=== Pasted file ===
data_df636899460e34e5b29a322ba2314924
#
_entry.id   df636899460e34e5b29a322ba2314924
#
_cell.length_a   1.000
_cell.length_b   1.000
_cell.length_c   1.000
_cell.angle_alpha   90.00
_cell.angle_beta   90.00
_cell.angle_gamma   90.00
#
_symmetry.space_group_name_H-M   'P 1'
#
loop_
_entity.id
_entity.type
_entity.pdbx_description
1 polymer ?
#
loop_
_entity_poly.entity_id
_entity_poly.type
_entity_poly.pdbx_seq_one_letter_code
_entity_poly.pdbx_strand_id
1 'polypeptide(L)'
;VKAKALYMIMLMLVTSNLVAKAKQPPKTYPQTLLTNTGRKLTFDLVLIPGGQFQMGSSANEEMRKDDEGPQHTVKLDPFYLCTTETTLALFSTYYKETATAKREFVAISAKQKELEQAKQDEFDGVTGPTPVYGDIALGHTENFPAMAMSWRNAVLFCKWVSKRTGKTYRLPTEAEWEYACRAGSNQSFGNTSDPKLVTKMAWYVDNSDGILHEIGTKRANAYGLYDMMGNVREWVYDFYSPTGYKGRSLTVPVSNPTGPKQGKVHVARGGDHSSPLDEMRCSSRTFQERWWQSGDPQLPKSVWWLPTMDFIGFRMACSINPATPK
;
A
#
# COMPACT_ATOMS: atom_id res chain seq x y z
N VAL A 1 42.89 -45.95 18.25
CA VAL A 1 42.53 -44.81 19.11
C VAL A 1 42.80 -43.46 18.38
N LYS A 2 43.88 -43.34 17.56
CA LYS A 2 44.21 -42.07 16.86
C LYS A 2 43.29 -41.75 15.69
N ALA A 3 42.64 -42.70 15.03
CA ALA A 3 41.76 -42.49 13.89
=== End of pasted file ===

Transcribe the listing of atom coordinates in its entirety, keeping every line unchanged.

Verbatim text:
data_df636899460e34e5b29a322ba2314924
#
_entry.id   df636899460e34e5b29a322ba2314924
#
_cell.length_a   1.000
_cell.length_b   1.000
_cell.length_c   1.000
_cell.angle_alpha   90.00
_cell.angle_beta   90.00
_cell.angle_gamma   90.00
#
_symmetry.space_group_name_H-M   'P 1'
#
loop_
_entity.id
_entity.type
_entity.pdbx_description
1 polymer ?
#
loop_
_entity_poly.entity_id
_entity_poly.type
_entity_poly.pdbx_seq_one_letter_code
_entity_poly.pdbx_strand_id
1 'polypeptide(L)'
;VKAKALYMIMLMLVTSNLVAKAKQPPKTYPQTLLTNTGRKLTFDLVLIPGGQFQMGSSANEEMRKDDEGPQHTVKLDPFYLCTTETTLALFSTYYKETATAKREFVAISAKQKELEQAKQDEFDGVTGPTPVYGDIALGHTENFPAMAMSWRNAVLFCKWVSKRTGKTYRLPTEAEWEYACRAGSNQSFGNTSDPKLVTKMAWYVDNSDGILHEIGTKRANAYGLYDMMGNVREWVYDFYSPTGYKGRSLTVPVSNPTGPKQGKVHVARGGDHSSPLDEMRCSSRTFQERWWQSGDPQLPKSVWWLPTMDFIGFRMACSINPATPK
;
A
#
# COMPACT_ATOMS: atom_id res chain seq x y z
N VAL A 1 42.89 -45.95 18.25
CA VAL A 1 42.53 -44.81 19.11
C VAL A 1 42.80 -43.46 18.38
N LYS A 2 43.88 -43.34 17.56
CA LYS A 2 44.21 -42.07 16.86
C LYS A 2 43.29 -41.75 15.69
N ALA A 3 42.64 -42.70 15.03
CA ALA A 3 41.76 -42.49 13.89